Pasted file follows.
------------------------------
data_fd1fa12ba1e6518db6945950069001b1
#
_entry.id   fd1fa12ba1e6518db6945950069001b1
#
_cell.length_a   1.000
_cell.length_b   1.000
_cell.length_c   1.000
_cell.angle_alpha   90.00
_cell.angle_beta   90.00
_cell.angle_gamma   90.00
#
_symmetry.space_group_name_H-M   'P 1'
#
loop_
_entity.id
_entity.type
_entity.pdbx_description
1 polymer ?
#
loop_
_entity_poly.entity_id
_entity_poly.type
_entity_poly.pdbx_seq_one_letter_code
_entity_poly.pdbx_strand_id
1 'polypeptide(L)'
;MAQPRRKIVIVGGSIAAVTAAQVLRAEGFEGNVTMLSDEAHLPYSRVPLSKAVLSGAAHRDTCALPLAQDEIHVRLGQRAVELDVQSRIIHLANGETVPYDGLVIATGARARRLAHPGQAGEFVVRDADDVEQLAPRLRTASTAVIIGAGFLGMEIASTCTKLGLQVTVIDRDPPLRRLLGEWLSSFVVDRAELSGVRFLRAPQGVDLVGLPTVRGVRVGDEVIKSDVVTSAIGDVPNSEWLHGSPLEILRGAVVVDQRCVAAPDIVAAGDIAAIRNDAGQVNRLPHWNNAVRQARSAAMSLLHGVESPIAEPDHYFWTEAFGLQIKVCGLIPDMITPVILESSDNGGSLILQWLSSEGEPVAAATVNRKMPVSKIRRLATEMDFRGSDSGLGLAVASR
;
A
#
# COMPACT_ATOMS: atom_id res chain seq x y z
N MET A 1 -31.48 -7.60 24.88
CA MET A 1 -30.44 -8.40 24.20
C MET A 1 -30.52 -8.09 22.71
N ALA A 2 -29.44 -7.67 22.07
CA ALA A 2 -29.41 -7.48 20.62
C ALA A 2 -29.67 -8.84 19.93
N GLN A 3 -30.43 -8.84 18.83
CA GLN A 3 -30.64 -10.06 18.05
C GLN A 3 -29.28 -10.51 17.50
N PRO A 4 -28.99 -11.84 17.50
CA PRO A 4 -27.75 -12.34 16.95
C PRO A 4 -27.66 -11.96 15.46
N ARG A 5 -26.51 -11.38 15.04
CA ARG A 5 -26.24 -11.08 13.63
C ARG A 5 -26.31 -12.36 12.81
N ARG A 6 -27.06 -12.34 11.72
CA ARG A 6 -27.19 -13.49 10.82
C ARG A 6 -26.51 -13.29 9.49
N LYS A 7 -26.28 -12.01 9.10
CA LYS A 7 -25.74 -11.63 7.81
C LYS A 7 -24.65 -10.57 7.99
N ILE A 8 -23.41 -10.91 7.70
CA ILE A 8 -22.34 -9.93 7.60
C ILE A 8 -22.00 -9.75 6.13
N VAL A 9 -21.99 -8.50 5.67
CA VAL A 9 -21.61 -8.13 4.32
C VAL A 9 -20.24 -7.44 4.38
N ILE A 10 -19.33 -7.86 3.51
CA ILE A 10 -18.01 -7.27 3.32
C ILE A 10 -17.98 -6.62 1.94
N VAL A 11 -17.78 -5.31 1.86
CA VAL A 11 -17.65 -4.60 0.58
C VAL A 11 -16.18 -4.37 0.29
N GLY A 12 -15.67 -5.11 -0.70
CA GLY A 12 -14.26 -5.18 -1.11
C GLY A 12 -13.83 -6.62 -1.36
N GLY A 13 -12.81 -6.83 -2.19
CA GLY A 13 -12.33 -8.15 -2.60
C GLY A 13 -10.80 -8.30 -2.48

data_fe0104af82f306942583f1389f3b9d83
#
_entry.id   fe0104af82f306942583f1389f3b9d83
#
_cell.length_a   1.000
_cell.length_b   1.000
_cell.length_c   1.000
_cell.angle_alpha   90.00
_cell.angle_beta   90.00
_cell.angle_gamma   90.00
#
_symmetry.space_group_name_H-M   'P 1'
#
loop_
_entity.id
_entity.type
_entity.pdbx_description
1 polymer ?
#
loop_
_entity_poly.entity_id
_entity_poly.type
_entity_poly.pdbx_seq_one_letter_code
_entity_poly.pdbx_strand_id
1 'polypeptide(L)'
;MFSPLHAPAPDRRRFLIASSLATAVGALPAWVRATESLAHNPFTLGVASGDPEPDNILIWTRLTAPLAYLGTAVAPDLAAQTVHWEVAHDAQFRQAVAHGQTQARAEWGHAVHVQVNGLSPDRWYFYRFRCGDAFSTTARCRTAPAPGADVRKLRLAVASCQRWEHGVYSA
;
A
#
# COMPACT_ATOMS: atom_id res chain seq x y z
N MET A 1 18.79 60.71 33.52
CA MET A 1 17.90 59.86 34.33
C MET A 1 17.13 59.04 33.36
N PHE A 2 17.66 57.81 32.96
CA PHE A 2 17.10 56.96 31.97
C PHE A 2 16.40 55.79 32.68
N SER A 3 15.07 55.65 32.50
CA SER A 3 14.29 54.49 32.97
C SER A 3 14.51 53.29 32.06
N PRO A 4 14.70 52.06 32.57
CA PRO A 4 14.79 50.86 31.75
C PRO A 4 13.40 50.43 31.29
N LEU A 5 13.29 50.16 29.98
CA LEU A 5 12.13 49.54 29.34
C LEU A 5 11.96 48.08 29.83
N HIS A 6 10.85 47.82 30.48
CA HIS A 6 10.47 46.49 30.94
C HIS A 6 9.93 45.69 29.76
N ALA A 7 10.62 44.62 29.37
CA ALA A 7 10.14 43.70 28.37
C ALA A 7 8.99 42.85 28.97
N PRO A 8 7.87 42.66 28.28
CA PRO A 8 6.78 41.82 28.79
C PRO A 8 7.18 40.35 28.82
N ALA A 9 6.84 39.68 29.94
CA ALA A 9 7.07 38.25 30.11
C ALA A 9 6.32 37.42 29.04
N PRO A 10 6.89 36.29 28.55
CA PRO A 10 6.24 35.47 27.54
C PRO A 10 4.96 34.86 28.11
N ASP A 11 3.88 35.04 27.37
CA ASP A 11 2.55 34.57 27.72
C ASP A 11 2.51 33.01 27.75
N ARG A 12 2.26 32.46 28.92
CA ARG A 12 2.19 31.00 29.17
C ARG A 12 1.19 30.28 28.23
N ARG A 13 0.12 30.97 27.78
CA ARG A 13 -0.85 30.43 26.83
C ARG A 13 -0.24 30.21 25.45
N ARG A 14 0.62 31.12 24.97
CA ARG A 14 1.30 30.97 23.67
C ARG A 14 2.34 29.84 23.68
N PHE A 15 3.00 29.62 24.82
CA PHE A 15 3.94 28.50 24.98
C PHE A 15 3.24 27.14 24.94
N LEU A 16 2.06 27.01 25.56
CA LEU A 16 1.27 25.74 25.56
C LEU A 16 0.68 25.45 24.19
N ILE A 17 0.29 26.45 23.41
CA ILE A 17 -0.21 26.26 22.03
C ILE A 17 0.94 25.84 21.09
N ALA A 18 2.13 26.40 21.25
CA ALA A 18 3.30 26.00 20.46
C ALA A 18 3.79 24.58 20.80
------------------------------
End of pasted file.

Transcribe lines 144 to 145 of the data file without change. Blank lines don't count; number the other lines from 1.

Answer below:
C PHE A 15 3.24 27.14 24.94
N LEU A 16 2.06 27.01 25.56